The Chairman's View
by David Sleep
As published in the July 2009 magazine
I have always been struck at the wide and diverse range of topics and subjects covered at our bi-annual London meetings and the programme arranged by our hard working Secretary, Austin Meares for our Spring meeting was no exception. It was Austin that started the programme off with an incredible and absorbing presentation on The Norfolk Island Story as seen through its stamps and postal history.
The story of Pitcairn’s connection with Norfolk Island is well known, but in Austin’s presentation we were shown how its stamps have covered every aspect of its history, culture and those personalities that have influenced the Island’s development. Whilst its first inhabitants can be traced back to East Polynesian seafarers, it was the great explorer and navigator, Captain James Cook who was the first European to sight the Island in 1774 and named it after the Duchess of Norfolk, wife of Edward Howard, 9th Duke of Norfolk. Cook has appeared on many of the Island’s stamps, which were first issued in 1947 and have been very popular with collectors worldwide ever since.
Norfolk’s notoriety came from its use as a penal colony in the late 18th and early 19th centuries and again stamps record these interesting and turbulent times. However it was in 1856 that the Pitcairn story took a new chapter when Norfolk became the home of the Pitcairners as their Island had become too small for the growing population. Many of the Pitcairners would occupy buildings remaining from the penal settlements, however a number elected to return to Pitcairn in 1858, although without doubt Norfolk became an intrinsic part of the Pitcairn and Bounty story and many relics and reminders of the strong links are to be seen today. In fact many members voiced that a visit to Norfolk is a good alternative to Pitcairn given the ease of transport links, although I am sure we would all agree that to get to both Islands would be the icing on the cake!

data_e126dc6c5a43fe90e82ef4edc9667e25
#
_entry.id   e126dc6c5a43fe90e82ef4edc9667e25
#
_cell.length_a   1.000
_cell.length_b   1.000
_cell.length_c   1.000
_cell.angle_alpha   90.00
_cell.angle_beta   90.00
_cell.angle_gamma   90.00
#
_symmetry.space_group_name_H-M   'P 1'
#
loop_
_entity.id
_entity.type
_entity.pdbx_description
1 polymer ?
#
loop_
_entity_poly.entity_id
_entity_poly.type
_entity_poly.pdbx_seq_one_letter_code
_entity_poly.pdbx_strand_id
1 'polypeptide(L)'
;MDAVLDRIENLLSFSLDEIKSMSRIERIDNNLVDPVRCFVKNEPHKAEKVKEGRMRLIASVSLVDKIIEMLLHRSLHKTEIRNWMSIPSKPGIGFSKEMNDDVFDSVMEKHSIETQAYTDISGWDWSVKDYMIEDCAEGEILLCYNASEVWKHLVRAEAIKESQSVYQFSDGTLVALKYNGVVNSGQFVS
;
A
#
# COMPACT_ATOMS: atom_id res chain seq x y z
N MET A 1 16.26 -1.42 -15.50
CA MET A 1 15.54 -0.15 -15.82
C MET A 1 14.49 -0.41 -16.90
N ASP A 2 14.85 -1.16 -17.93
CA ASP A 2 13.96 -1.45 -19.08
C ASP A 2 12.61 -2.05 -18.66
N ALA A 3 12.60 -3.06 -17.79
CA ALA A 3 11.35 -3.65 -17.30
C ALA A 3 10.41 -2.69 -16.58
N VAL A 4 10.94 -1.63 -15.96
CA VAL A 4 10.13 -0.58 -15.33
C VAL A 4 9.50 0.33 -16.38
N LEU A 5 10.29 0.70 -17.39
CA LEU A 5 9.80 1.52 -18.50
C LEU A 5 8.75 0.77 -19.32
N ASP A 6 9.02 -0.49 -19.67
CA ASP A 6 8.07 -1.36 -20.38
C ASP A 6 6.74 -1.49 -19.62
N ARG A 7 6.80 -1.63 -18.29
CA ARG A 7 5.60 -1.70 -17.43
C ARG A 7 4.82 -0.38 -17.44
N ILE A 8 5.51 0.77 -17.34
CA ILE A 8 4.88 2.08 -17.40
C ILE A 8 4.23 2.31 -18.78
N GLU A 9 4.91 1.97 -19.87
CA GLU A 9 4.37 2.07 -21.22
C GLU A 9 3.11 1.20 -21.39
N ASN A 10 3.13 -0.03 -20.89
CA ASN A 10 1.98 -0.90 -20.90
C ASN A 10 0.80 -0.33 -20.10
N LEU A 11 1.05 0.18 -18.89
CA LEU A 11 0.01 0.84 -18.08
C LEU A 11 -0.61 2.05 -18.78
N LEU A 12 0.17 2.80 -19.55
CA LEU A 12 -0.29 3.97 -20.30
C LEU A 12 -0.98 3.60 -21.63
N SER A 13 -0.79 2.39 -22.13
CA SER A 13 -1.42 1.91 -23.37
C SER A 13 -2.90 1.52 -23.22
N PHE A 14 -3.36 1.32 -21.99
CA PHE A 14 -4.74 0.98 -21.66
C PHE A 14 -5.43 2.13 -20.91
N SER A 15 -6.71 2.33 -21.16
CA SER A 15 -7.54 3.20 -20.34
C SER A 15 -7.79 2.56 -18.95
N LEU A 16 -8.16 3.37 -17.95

As the Group discusses how we can encourage and promote closer interest in Norfolk Island’s history and philately to our own collecting themes and activities, without doubt Austin’s outstanding presentation went a long way to achieve this and I for one was extremely swayed to consider Norfolk as another collecting theme, which together with Pitcairn very much compliment one another with their constrained and sympathetic policy on the number of stamp issues released each year and keeping tight control on the subject matter for each issue.
Our intrepid traveller, member Marigold Mann once again presented a fascinating account of her travels with a Pitcairn and Bounty link. This time she embarked on a cruise around Cape Horn and her photographs illustrated so well the majestic beauty of the scenery around Cape Horn but knowing that after a month, William Bligh and the Bounty crew could not round it, which inevitably led to the longer trip via the Cape of Good Hope, which could have been a contributing factor to the mutiny later. Marigold’s cruise took her via Terri del Fuego and the Straits of Magellan and many other spectacular sites at the tip of South America.